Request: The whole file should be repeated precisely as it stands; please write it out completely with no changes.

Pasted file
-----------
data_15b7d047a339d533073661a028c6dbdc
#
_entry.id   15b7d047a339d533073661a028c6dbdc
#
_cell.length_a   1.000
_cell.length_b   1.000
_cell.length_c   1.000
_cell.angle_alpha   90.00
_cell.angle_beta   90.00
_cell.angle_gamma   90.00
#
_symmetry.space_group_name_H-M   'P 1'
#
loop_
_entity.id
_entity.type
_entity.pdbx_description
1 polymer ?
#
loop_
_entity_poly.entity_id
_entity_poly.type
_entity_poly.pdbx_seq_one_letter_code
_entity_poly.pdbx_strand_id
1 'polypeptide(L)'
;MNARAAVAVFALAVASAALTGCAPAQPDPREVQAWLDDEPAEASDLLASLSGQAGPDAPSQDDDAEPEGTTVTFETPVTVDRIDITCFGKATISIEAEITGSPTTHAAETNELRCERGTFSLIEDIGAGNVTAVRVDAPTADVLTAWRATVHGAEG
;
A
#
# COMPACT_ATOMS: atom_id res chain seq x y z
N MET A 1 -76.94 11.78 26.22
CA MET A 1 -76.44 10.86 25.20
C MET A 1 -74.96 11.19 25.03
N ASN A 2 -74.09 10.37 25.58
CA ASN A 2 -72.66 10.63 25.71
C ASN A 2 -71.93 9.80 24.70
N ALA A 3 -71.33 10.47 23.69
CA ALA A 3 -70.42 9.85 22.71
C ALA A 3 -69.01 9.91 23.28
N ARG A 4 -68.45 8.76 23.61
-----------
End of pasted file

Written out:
data_15b7d047a339d533073661a028c6dbdc
#
_entry.id   15b7d047a339d533073661a028c6dbdc
#
_cell.length_a   1.000
_cell.length_b   1.000
_cell.length_c   1.000
_cell.angle_alpha   90.00
_cell.angle_beta   90.00
_cell.angle_gamma   90.00
#
_symmetry.space_group_name_H-M   'P 1'
#
loop_
_entity.id
_entity.type
_entity.pdbx_description
1 polymer ?
#
loop_
_entity_poly.entity_id
_entity_poly.type
_entity_poly.pdbx_seq_one_letter_code
_entity_poly.pdbx_strand_id
1 'polypeptide(L)'
;MNARAAVAVFALAVASAALTGCAPAQPDPREVQAWLDDEPAEASDLLASLSGQAGPDAPSQDDDAEPEGTTVTFETPVTVDRIDITCFGKATISIEAEITGSPTTHAAETNELRCERGTFSLIEDIGAGNVTAVRVDAPTADVLTAWRATVHGAEG
;
A
#
# COMPACT_ATOMS: atom_id res chain seq x y z
N MET A 1 -76.94 11.78 26.22
CA MET A 1 -76.44 10.86 25.20
C MET A 1 -74.96 11.19 25.03
N ASN A 2 -74.09 10.37 25.58
CA ASN A 2 -72.66 10.63 25.71
C ASN A 2 -71.93 9.80 24.70
N ALA A 3 -71.33 10.47 23.69
CA ALA A 3 -70.42 9.85 22.71
C ALA A 3 -69.01 9.91 23.28
N ARG A 4 -68.45 8.76 23.61